If you or your spouse is in the military and you are considering a divorce, before you spend too much time researching online, it is important to understand that virtually all aspects of your divorce will be impacted in some way by your family’s military service. From the division of your marital property (including, potentially, military retirement benefits) to establishing child custody rights, there are unique issues you will need to address that do not come into play in civilian divorces.

For an overview of these issues, you can read: Military Divorce in Texas. Here, we go into a few of these issues in some additional detail:

1. How Will the Servicemembers Civil Relief Act (SCRA) Affect My Divorce?

The Servicemembers Civil Relief Act (SCRA) is a federal law that allows for the postponement of civil court proceedings while a servicemember is on active duty. This postponement is not automatic; however, if a spouse who is in the military wishes to delay divorce proceedings, that spouse can seek a “stay” by arguing that his or her service obligations materially affect his or her ability to participate in the divorce. This “stay” can last for up to the duration of the military spouse’s service plus 60 days.

For spouses who are in the military, the SCRA provides important benefits. If you are deployed overseas, for example, it would be understandable if you did not have the time and energy needed to make informed decisions and protect yourself in your divorce. For the non-military spouse, however, the SCRA’s protections can be frustrating – especially if you just want your marriage to be over. Importantly for both spouses, there are limits on when and how the SCRA can be used, so understanding this statute will be an important first step in preparing for your divorce.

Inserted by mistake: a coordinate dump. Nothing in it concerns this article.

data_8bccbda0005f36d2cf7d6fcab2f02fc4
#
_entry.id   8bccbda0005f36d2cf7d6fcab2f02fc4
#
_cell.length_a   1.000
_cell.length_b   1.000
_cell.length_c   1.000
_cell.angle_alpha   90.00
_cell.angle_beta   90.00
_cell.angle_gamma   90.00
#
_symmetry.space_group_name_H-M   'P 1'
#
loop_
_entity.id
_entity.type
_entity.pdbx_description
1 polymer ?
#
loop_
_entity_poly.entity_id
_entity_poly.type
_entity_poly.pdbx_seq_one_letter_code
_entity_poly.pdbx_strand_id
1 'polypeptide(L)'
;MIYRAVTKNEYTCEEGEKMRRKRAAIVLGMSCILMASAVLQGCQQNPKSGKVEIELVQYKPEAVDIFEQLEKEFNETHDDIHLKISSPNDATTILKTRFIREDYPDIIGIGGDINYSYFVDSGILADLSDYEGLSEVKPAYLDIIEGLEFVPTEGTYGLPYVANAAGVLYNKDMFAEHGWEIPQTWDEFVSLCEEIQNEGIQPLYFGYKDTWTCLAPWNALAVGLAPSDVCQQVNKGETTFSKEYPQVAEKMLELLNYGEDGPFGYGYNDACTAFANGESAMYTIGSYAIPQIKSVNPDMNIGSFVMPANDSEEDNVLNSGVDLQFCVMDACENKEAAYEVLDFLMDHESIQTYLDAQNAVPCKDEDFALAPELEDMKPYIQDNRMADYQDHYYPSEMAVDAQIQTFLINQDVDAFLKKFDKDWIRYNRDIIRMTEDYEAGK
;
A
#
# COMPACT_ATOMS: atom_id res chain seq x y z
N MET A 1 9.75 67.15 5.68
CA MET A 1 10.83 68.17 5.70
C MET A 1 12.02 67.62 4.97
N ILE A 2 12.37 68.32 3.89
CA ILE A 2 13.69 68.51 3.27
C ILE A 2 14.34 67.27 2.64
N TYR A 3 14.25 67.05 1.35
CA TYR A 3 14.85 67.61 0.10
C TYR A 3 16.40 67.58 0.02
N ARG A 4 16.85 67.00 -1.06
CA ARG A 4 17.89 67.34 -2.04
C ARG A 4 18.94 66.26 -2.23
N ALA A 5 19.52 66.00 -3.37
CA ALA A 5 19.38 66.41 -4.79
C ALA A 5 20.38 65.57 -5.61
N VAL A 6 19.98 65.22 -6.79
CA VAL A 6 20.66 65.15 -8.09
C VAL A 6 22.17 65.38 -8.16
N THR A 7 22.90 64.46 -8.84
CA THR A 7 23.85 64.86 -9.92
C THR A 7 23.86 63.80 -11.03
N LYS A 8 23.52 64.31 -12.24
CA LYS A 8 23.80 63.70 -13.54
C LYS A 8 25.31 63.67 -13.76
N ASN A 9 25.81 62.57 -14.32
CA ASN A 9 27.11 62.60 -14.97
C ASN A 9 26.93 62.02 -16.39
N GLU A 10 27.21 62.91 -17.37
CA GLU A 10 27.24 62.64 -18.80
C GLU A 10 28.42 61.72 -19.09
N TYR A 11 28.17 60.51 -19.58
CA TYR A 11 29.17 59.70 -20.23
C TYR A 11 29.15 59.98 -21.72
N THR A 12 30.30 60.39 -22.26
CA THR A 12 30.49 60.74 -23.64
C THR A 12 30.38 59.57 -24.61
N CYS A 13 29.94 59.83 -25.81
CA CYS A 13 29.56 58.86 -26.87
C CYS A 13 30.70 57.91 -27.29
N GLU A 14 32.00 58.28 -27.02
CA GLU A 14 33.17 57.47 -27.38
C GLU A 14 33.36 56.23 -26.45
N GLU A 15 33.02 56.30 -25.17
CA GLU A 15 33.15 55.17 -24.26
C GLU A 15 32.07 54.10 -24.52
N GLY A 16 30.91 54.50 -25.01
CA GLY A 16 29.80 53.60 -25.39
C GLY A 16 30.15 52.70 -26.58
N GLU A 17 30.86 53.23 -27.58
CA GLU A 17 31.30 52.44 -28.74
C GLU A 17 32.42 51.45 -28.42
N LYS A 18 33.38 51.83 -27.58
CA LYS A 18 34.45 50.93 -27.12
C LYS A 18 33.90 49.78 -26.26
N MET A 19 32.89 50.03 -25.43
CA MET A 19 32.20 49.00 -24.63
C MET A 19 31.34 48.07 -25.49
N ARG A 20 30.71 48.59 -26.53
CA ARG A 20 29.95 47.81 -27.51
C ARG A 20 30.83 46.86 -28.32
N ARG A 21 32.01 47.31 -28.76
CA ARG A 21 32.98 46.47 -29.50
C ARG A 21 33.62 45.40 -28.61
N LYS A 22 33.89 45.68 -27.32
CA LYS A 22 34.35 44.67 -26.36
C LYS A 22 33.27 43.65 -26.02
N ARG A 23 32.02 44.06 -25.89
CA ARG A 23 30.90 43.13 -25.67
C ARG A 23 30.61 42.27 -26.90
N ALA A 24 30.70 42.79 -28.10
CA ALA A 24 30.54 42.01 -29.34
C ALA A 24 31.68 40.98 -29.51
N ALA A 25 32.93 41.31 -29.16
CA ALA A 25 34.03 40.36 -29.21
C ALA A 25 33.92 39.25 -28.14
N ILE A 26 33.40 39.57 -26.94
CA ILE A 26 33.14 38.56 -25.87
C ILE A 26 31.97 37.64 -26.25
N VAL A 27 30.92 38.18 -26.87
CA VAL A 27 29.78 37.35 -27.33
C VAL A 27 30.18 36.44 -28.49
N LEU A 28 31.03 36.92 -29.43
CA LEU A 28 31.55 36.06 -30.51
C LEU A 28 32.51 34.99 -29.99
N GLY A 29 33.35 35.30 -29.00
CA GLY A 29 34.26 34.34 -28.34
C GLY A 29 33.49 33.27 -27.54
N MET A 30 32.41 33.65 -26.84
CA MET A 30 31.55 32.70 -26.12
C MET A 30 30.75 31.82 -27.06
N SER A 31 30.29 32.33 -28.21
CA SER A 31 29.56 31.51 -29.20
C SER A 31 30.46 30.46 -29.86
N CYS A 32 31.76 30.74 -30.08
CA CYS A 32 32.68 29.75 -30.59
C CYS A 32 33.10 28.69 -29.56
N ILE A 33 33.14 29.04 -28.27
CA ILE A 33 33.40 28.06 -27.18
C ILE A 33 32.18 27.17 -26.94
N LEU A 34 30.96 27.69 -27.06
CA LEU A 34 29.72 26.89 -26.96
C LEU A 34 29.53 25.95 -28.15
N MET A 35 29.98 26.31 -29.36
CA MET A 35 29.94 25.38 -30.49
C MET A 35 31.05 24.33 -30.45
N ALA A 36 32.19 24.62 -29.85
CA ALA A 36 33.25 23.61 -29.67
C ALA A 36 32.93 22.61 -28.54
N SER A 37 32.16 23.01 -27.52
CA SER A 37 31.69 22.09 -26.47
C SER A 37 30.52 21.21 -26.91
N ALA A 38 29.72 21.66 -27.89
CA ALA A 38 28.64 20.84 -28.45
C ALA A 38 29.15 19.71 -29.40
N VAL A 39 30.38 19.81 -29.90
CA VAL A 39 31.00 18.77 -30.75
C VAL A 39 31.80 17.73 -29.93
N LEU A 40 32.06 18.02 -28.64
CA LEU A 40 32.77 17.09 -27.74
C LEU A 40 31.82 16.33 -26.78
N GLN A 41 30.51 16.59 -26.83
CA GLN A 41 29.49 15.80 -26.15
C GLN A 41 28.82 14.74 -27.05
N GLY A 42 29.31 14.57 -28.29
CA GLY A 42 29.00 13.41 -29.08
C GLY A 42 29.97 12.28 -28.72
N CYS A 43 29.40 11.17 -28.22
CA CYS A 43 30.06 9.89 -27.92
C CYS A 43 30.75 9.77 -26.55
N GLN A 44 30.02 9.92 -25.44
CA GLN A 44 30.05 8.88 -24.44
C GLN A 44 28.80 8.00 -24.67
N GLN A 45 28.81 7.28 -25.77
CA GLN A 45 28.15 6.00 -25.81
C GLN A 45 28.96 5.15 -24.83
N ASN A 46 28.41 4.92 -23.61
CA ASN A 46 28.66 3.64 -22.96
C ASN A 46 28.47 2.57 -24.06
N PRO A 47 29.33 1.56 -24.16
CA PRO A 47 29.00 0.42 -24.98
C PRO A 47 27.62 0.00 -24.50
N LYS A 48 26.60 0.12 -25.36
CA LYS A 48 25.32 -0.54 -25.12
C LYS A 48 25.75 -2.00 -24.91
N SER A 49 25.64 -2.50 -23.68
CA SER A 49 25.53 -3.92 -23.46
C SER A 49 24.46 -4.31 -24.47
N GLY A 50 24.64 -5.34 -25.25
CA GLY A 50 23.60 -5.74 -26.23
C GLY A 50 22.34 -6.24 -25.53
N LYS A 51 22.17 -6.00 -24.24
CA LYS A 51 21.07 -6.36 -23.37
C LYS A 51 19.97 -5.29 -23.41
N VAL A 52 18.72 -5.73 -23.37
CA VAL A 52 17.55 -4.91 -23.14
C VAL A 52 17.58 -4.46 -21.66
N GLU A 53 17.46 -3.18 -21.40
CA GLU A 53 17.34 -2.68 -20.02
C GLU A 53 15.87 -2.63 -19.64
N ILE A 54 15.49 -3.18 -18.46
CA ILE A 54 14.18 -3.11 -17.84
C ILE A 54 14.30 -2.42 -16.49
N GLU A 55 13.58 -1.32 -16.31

2. What Happens to Military Retirement Benefits in a Divorce?

In terms of property division, protecting the right to receive military retirement benefits is usually among the highest priorities for both spouses in a military divorce. Under the Uniformed Services Former Spouses’ Protection Act (USFSPA), the Texas divorce courts have the power to treat military retirement benefits as an element of community property. This means that they are subject to division in a divorce. As a result, while non-military spouses are not automatically entitled to receive a share of military retirement benefits, they can typically claim a portion of these benefits during the divorce process.

3. Should I Hire a JAG Lawyer for My Military Divorce?

JAG offers free legal assistance to active-duty military personnel, and this includes assistance with getting a divorce. However, before hiring a JAG lawyer, it is important to determine whether he or she is capable of fully representing your best interests in bringing your marriage to an end. Most JAG lawyers handle a wide variety of legal matters on a daily basis, and they generally do not have in-depth experience with any individual state’s divorce laws. As a result, to protect your rights as much as possible, you should consider at least consulting with a Texas attorney who focuses his or her practice on divorce before making any decisions about your legal representation.

Contact the McKinney Family Lawyers at Nordhaus Walpole PLLC

For more information about what to expect in a military divorce, we invite you to contact us for a free consultation with one of our experienced family law attorneys. To discuss your situation in confidence, please call (214) 726-1450 or contact us online today.